I’ve used the same pencil case for about 5 years now—a small, zippered canvas bag made by Faber-Castell:
It holds more than I need at any one time to work, but having some extra space allows me to bring along more choices. It’s very durable too, having held up under the stresses and strains of traveling through more then a dozen European countries, and as many (if not more) states and provinces across North America.
There are countless products available today (including homemade solutions to choose from) but they all need to provide the same basic functions: to keep things together and to keep things from breaking. But with a soft bag pencil points are vulnerable, so my costlier and harder-to-replace items get added protection in the form of a metal spitzenschoner:
This vintage pencil case from A.W. Faber called Scholars Favorite (no apostrophe) solves the protection problem by being made of wood. The center is hollowed-out and the cap stays on by way of friction (rather than being threaded, etc.).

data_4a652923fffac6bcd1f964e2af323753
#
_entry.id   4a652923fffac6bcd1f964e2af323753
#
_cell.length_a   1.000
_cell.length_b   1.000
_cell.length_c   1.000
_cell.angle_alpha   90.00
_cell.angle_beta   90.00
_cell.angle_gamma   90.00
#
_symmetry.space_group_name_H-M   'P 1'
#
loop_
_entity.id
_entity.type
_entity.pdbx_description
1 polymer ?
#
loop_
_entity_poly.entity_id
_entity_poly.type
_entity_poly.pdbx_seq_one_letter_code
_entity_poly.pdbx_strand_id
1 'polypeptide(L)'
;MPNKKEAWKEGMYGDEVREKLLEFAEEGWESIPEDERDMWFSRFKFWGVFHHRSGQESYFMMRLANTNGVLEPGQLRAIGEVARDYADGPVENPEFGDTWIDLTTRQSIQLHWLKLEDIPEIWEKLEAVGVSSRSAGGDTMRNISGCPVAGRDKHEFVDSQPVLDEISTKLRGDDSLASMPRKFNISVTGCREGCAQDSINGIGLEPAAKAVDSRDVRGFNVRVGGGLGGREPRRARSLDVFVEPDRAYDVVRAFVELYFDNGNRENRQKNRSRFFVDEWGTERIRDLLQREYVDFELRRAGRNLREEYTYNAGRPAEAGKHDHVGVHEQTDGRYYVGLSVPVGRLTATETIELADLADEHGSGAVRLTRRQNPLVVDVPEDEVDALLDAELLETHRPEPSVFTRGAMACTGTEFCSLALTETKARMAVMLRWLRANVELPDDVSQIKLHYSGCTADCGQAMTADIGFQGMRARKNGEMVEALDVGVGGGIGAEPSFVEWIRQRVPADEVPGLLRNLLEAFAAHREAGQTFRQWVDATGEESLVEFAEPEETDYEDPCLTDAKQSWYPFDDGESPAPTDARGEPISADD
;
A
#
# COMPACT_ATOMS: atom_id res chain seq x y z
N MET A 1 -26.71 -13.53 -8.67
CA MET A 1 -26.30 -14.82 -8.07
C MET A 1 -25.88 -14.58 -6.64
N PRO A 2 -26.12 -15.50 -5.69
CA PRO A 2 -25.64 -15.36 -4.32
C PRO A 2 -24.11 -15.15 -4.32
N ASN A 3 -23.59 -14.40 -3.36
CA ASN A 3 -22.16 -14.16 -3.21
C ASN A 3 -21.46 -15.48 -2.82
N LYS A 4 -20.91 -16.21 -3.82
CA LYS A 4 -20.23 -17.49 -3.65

It has a rather thin diameter so three pencils is about all you can fit inside, but I like this because it seems more purpose-built that way—bring only what you need, plus a spare perhaps. There is another explanation regarding its storage capacity though, having to do with its age:
The original owner of this pencil case had inside it a dip-pen holder as well as several slate pencils (which have a much smaller diameter than graphite pencils), so it could carry more of then-contemporary writing tools. I haven’t seen this particular case in any advertisements or catalogs yet but I’d place it from the 1920s or ’30s. Owing to the use of English on the label, I’m presuming it came from the American branch of A.W. Faber:
One final touch: there is some padding at the bottom on the inside to soften the impact for nibs and pencil points.